Monday, 19 May 2008
Morgan Spurlock, the man who ate more Big Macs than any man has a right to do, is back to the feature film format after a small run of tv documentaries on More4. With a brand new baby on the way Morgan thinks the world is just not safe with so many bad things lurking around, top of the list being Americas Occasionally Most Wanted Osama Bin Laden. So just like every hero in the good ol' action flick/westerns he was raised on, he sets off, solo, to find him.
While that brief little synopsis might sound like a kick ass movie if John McClane was on board what we get instead is a sympathetic look at the Middle East and its surrounding areas in a 'see not all Musilms are mental!' kinda way. While its a lovely message of peace and love and all such things you do get the impression that he's just preaching to the choir. Any fan of Spurlocks work will be fully aware that the foreign policy of America is as fair as a wrestling match between Dwayne 'The Rock' Johnson and Stephen 'The Veg' Hawkings. But that alone doesn't mean the movie shouldn't be made.
It just feels a bit like the cinema is the wrong place for it. Instead tapes should be handed out to every classroom in the country so that the little ones can learn from an early age that such things as politics and religion should be kept as far apart as humanly possible. While Morgan's main joke of asking random people where Osama is falls flat pretty quick, the computer effects and the fact that he's not spouting Michael Moore style tirades at everybody who doesn't give their last penny to Oxfam means he's just the right sort of teacher to get his message across. Film as education for the under 16's. The petition starts here.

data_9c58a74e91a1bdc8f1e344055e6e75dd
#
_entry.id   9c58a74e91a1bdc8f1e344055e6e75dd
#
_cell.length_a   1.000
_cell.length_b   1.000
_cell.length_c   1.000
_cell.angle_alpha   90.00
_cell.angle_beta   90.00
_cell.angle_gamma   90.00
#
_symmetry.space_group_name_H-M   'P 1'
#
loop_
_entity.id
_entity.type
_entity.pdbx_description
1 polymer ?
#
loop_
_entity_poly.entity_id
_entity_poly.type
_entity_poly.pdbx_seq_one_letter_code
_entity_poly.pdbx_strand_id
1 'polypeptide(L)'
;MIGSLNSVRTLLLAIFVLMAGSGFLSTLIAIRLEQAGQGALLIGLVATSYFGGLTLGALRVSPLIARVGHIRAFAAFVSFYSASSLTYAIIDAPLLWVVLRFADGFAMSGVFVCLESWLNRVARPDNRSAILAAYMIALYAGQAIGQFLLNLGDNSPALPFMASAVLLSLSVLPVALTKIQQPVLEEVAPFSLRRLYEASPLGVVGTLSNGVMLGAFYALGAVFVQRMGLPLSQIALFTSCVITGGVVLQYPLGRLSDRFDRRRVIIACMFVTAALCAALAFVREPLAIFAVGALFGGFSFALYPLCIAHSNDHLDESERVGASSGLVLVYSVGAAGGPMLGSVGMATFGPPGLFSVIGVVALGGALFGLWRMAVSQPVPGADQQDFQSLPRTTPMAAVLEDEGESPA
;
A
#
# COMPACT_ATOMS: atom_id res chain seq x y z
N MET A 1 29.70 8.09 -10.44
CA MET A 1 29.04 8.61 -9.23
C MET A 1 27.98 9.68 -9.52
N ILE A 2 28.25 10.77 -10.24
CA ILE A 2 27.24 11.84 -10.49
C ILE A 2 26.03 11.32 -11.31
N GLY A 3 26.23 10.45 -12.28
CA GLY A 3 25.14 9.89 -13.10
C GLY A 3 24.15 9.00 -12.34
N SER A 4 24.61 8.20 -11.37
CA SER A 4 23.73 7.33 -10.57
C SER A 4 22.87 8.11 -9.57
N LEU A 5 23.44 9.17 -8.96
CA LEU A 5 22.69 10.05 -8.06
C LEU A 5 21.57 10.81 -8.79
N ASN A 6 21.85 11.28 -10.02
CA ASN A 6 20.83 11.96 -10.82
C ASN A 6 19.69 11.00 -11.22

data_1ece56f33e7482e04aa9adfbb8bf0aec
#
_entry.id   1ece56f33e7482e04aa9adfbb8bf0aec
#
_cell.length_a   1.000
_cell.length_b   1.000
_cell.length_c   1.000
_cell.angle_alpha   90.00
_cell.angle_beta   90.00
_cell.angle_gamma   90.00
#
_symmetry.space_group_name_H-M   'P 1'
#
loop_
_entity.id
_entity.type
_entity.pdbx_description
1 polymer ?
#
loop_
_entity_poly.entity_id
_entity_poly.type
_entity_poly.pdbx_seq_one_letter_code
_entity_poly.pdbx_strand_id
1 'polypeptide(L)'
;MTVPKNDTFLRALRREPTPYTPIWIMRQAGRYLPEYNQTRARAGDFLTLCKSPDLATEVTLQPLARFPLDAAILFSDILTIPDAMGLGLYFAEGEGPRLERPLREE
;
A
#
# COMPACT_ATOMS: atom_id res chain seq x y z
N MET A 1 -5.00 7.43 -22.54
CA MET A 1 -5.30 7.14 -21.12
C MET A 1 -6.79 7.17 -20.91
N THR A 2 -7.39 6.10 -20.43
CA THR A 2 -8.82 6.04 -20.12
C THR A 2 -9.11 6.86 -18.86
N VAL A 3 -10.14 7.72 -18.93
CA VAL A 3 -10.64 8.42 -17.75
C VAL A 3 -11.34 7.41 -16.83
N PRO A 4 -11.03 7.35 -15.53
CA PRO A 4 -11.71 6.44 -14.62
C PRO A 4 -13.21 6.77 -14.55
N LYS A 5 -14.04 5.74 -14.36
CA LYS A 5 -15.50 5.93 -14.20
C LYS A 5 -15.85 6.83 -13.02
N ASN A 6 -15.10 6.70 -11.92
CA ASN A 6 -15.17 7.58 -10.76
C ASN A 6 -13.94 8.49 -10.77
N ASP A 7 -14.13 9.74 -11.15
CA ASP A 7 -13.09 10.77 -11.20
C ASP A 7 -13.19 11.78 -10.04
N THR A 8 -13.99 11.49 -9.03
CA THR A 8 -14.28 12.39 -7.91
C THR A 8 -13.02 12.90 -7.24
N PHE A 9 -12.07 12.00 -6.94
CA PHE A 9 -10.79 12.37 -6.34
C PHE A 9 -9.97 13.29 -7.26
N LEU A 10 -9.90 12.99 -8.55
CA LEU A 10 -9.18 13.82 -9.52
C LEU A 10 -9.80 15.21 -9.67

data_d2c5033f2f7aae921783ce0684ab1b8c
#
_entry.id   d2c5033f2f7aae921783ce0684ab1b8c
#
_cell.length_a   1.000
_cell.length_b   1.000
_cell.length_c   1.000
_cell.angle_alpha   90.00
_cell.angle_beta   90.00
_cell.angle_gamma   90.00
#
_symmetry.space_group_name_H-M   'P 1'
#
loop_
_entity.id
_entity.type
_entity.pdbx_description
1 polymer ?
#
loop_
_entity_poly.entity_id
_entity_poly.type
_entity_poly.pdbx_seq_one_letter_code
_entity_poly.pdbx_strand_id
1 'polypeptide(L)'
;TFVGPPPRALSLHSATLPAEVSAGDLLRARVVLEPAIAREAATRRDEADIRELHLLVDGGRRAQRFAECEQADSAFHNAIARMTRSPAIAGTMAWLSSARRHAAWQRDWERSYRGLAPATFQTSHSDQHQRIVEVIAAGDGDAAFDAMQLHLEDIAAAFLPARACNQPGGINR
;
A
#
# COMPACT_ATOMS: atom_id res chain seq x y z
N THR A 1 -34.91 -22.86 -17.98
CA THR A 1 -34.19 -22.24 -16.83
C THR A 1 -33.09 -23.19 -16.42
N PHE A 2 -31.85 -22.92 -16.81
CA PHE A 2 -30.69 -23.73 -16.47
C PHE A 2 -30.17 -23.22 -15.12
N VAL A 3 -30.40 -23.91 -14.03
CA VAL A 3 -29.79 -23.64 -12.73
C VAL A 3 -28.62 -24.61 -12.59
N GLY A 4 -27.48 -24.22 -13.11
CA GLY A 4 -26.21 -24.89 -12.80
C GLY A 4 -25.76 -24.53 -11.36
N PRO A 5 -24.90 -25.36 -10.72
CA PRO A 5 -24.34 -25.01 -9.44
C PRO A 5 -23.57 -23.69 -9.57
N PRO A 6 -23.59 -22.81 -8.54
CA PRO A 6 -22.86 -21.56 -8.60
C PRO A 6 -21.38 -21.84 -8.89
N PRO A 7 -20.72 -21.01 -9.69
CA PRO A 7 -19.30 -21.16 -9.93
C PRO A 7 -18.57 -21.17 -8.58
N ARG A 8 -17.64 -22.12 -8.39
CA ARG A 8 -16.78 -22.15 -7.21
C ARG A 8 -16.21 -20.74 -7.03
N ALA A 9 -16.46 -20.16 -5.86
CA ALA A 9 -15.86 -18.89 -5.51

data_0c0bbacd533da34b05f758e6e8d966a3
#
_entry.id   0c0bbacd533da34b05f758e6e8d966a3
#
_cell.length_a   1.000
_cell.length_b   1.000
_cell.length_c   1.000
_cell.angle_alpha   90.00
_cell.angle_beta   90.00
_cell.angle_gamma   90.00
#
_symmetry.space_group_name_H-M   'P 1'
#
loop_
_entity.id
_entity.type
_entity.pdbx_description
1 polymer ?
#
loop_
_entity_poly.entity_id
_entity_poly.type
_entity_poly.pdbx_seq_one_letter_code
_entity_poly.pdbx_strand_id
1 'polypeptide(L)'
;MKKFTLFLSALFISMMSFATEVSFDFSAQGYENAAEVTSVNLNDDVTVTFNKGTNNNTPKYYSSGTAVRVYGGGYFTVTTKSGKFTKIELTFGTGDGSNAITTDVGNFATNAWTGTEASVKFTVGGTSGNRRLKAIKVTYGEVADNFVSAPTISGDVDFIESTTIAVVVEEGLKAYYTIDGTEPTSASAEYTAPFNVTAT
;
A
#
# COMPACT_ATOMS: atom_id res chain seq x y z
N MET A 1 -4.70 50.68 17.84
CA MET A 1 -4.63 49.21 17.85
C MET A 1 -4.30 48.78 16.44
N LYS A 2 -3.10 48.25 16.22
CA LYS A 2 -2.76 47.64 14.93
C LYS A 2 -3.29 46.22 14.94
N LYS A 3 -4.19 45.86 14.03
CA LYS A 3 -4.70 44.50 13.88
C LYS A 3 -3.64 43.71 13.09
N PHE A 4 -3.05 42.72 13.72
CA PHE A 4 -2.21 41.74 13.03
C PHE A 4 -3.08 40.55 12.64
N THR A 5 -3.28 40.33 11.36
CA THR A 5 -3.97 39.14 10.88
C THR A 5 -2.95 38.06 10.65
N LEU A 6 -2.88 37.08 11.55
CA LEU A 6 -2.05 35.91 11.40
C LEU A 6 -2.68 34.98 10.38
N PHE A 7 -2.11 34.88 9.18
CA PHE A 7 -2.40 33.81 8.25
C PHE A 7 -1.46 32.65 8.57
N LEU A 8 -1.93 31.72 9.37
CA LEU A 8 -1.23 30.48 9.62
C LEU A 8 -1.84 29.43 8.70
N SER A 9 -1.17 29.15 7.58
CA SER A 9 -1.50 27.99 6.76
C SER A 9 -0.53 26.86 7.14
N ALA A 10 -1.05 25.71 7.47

Friday, 16 May 2008
A newlywed photographer and his wife move to Japan for the husbands career. On the way they pull a Halle Berry and run over a girl. When the police arrive the girl has up and vanished like a fart in the wind. Spooky hey? Then the girl starts appearing in photos. Wow its getting spookier! Its hard to write sarcastically but that was it by the way. Ten minutes in some of hubbies odious friends turn up and talk about his past being a bit risque. Oooooooh I wonder if the ghost is out for revenge or if she's just dropping in for a cup of tea and a scone. That sarcasm wasn't hidden as well was it?
Joshua 'At least he's not Dawson' Jackson is the photographer whose past is creeping up on him while Rachel 'useless in Transformers even more useless in this' Taylor is the put upon wife. Neither of them are particularly terrible which is disappointing but they are both as bland as a Chinese Take Away's English dish section which is reason enough to throw things at the screen. Although please don't because I'd have to get a ladder out and clean it off.
There are some half decent shocks but they soon become tiresome when they arrive like clockwork to make up for the weak story. There's only so many times someone can be in a room alone when they hear a noise, turn round, see that it isn't the big bad ghostie and exclaim with gusto, "Oh its you! You scared the hell out of me". I don't see this kind of filler trickery vanishing from our screens anytime soon but to do it 48 times in one film is a bit sodding much. If they do ever show this to a tribe of African folk it might fool them the first time but by the end they'd be yawning and moaning along with the rest of us.
Thursday, 15 May 2008